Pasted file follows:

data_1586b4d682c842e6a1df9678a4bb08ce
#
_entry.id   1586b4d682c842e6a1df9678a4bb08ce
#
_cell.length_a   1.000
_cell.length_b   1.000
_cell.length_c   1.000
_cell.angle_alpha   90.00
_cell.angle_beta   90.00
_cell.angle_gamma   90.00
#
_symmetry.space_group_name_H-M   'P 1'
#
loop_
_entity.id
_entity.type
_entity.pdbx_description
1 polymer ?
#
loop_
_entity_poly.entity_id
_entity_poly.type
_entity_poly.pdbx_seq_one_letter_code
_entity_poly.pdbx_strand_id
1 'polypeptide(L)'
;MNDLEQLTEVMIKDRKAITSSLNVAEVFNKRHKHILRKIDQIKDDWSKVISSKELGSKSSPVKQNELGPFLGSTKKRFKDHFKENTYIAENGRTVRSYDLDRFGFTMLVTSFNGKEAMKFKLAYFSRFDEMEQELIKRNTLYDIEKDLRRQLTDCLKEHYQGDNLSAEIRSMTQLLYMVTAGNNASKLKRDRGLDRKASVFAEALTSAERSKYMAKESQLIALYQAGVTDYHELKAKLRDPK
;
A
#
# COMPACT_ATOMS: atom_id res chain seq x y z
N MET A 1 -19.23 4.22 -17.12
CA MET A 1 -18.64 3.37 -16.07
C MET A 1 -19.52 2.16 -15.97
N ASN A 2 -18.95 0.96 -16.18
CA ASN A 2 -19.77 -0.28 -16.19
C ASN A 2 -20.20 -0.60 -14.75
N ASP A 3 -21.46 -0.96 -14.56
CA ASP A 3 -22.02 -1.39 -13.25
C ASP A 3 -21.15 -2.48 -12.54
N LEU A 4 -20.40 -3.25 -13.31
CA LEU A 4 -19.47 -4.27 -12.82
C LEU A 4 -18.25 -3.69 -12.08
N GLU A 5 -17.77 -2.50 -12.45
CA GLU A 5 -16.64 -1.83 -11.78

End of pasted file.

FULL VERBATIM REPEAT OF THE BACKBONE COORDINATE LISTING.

data_1586b4d682c842e6a1df9678a4bb08ce
#
_entry.id   1586b4d682c842e6a1df9678a4bb08ce
#
_cell.length_a   1.000
_cell.length_b   1.000
_cell.length_c   1.000
_cell.angle_alpha   90.00
_cell.angle_beta   90.00
_cell.angle_gamma   90.00
#
_symmetry.space_group_name_H-M   'P 1'
#
loop_
_entity.id
_entity.type
_entity.pdbx_description
1 polymer ?
#
loop_
_entity_poly.entity_id
_entity_poly.type
_entity_poly.pdbx_seq_one_letter_code
_entity_poly.pdbx_strand_id
1 'polypeptide(L)'
;MNDLEQLTEVMIKDRKAITSSLNVAEVFNKRHKHILRKIDQIKDDWSKVISSKELGSKSSPVKQNELGPFLGSTKKRFKDHFKENTYIAENGRTVRSYDLDRFGFTMLVTSFNGKEAMKFKLAYFSRFDEMEQELIKRNTLYDIEKDLRRQLTDCLKEHYQGDNLSAEIRSMTQLLYMVTAGNNASKLKRDRGLDRKASVFAEALTSAERSKYMAKESQLIALYQAGVTDYHELKAKLRDPK
;
A
#
# COMPACT_ATOMS: atom_id res chain seq x y z
N MET A 1 -19.23 4.22 -17.12
CA MET A 1 -18.64 3.37 -16.07
C MET A 1 -19.52 2.16 -15.97
N ASN A 2 -18.95 0.96 -16.18
CA ASN A 2 -19.77 -0.28 -16.19
C ASN A 2 -20.20 -0.60 -14.75
N ASP A 3 -21.46 -0.96 -14.56
CA ASP A 3 -22.02 -1.39 -13.25
C ASP A 3 -21.15 -2.48 -12.54
N LEU A 4 -20.40 -3.25 -13.31
CA LEU A 4 -19.47 -4.27 -12.82
C LEU A 4 -18.25 -3.69 -12.08
N GLU A 5 -17.77 -2.50 -12.45
CA GLU A 5 -16.64 -1.83 -11.78